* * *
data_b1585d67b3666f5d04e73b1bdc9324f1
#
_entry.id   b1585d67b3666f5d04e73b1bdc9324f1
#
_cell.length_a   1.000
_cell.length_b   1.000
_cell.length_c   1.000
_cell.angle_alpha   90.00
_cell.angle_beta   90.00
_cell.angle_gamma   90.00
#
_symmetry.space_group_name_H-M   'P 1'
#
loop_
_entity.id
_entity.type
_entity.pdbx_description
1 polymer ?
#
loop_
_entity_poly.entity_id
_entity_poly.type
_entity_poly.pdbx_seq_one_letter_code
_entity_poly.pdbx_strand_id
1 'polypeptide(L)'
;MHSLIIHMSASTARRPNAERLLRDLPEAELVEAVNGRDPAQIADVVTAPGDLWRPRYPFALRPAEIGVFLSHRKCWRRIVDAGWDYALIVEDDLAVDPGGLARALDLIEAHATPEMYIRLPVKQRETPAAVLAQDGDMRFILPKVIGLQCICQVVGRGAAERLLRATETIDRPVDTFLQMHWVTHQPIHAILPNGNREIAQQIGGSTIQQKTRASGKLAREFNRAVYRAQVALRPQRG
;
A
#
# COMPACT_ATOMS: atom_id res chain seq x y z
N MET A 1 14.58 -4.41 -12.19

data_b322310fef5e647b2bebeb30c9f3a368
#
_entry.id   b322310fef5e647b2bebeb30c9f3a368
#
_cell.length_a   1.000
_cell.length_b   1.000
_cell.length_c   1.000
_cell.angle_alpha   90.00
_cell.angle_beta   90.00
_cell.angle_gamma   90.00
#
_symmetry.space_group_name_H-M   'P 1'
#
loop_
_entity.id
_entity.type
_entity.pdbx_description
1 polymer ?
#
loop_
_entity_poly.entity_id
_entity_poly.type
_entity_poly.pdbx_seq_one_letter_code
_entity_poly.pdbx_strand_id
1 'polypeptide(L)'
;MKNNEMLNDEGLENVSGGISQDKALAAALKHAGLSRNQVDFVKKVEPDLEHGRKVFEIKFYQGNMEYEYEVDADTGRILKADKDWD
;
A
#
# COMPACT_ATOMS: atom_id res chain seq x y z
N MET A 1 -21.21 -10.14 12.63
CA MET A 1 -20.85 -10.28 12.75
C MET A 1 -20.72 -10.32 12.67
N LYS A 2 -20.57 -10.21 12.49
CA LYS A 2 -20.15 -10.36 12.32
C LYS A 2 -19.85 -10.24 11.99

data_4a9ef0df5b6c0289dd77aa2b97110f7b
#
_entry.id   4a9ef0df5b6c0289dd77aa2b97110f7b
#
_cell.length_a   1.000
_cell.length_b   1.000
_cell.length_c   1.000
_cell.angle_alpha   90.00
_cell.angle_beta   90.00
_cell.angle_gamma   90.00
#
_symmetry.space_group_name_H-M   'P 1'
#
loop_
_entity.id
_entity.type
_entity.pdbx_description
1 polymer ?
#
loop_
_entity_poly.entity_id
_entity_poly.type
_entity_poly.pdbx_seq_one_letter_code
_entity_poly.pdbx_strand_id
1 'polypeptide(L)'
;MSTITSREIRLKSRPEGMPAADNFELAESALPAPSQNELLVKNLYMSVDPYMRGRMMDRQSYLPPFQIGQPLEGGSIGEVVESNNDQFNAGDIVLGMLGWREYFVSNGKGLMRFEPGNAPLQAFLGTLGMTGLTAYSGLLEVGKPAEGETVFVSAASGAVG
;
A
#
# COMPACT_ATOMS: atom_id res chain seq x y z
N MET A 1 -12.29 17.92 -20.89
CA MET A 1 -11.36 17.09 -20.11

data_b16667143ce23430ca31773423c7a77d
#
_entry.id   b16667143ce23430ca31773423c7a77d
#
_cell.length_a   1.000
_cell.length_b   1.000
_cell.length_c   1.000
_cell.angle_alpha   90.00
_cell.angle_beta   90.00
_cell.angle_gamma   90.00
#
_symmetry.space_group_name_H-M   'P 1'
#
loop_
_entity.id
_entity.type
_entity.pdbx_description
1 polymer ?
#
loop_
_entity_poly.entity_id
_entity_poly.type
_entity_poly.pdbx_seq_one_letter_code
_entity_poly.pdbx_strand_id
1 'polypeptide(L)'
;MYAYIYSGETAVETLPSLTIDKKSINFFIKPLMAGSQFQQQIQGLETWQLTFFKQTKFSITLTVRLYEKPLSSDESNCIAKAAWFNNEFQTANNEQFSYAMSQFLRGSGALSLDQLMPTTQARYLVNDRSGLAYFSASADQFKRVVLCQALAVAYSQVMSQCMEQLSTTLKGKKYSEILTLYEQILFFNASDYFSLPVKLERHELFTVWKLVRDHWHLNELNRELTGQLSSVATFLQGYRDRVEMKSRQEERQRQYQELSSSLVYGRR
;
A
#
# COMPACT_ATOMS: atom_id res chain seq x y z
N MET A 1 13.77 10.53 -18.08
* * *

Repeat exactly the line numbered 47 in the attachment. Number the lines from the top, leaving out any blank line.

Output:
_entity.type